In particular:

1. No more advice to the press to print only good news.

2. Start firing agency heads who perpetrate hoaxes.

3. Tell the bankers that if a panic happens it will be the fault of the bankers, not the customers. Honesty buttresses credibility. We are all Americans in this together, and if you level with us we will rise to the occasion. Keep us collectively in the dark and when a problem develops you will be ignored even if by then you have decided to actually try telling the truth. (We teach this to our children, remember? It also holds true for national policy makers!)

4. Emphasize community and caring for each other, not the present lawyer-driven "every company for itself" mentality.

5. Admit it: the time for contingency planning and infrastructure recovery planning is now. Not July or November. Get ready to rebuild quickly after whatever may happen.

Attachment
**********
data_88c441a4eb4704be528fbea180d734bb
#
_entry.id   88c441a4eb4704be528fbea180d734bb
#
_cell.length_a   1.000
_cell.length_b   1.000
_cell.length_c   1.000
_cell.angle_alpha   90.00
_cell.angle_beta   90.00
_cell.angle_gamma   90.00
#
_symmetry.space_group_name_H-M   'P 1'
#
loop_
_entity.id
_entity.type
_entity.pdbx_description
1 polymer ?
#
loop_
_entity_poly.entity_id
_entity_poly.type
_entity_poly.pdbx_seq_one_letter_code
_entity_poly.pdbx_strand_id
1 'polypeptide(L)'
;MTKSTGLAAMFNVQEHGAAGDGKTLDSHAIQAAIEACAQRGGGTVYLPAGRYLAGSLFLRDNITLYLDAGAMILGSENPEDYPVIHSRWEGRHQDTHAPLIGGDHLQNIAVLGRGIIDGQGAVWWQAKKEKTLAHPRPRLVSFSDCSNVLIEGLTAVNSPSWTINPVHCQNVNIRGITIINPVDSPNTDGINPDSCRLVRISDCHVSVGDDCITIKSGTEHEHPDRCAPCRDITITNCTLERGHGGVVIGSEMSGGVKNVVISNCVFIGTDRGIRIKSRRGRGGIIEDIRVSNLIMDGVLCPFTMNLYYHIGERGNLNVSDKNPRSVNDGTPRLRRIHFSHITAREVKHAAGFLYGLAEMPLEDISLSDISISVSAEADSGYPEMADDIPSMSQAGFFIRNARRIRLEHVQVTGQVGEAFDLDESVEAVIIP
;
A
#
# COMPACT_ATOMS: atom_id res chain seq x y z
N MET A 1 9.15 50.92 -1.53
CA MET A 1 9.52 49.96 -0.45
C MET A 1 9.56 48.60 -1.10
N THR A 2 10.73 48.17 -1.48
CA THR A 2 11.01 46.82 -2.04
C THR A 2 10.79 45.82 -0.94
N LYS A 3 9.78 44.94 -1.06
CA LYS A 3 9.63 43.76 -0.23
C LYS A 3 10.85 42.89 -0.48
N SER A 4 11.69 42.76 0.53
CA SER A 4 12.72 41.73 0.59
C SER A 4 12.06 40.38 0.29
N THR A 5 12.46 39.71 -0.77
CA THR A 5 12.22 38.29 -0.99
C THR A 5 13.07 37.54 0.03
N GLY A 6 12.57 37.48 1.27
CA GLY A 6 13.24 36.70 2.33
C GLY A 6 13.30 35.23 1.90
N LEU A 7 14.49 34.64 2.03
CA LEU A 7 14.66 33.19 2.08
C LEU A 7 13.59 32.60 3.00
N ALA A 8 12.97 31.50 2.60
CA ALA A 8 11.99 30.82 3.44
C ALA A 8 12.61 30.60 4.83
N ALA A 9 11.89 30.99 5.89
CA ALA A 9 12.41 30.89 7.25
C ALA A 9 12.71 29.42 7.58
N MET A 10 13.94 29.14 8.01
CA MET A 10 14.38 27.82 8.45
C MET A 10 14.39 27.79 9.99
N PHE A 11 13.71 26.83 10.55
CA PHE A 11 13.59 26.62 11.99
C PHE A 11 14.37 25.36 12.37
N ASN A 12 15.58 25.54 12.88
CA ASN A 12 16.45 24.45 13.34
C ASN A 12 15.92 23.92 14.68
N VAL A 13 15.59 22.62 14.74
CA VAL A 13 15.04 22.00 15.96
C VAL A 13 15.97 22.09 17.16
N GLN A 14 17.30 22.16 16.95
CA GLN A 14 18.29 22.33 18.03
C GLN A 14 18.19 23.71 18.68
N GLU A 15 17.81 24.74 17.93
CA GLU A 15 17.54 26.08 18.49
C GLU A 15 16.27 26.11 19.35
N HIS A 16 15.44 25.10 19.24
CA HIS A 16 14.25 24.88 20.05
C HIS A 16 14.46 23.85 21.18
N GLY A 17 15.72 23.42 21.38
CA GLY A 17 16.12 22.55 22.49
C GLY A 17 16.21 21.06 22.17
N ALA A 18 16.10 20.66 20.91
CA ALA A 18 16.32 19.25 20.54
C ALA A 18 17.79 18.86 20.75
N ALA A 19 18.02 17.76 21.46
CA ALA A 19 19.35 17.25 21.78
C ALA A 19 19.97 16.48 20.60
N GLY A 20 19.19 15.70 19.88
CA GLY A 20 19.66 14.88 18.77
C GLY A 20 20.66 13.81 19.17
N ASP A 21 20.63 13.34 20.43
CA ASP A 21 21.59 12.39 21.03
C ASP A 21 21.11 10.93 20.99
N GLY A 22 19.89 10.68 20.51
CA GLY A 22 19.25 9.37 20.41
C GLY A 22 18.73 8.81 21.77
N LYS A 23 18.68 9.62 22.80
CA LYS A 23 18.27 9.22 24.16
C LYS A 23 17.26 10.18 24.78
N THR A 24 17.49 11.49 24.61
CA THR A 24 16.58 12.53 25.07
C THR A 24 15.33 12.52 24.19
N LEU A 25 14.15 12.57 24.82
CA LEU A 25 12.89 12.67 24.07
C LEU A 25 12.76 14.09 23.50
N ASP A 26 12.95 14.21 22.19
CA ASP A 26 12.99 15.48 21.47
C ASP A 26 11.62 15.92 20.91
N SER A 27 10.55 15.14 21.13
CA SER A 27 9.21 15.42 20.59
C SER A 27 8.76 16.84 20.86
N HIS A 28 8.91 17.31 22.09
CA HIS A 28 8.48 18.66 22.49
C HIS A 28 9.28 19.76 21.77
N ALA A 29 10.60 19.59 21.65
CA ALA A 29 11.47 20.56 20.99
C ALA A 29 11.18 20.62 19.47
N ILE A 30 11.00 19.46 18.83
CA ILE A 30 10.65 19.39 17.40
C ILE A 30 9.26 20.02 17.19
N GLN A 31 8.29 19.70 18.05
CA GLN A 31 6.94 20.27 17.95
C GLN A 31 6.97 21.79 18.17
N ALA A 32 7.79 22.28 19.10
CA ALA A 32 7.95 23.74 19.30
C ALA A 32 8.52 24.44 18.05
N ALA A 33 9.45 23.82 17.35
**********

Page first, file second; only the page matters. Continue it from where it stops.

--- Joseph R. Whaley, Montgomery County, Maryland, Y2K Awareness

Go to Part One for more information from this person



The Arlington Y2K Committee, formed in late 1998, has focused most of its attention on monthly public meetings which have ranged in attendence from 40 - 80 people. The initial meetings were focused on raising public awareness and generating volunteers for task groups such as Public Education and Media, Utilities and Services, Health and Safety and Neighborhood Preparedness. These task groups met outside of the public meeting and reported their efforts back at the monthly gatherings. Starting with the April meeting we've selected a focus topic for each meeting (e.g., Electricity, Water, Food, Finances, Health, etc.). We've invited speakers to correspond to the topic, e.g., for April's meeting on Electricity and Heat we had a speaker from Boston Edison. Our meeting agenda's usually include: A Y2K overview, news updates, expert speakers, tips in personal preparedness, and ways to support neighborhood and town-wide efforts. One of the highlights of these public meetings has been community building which includes Y2K songs and interactive exercises which are enjoyed by all.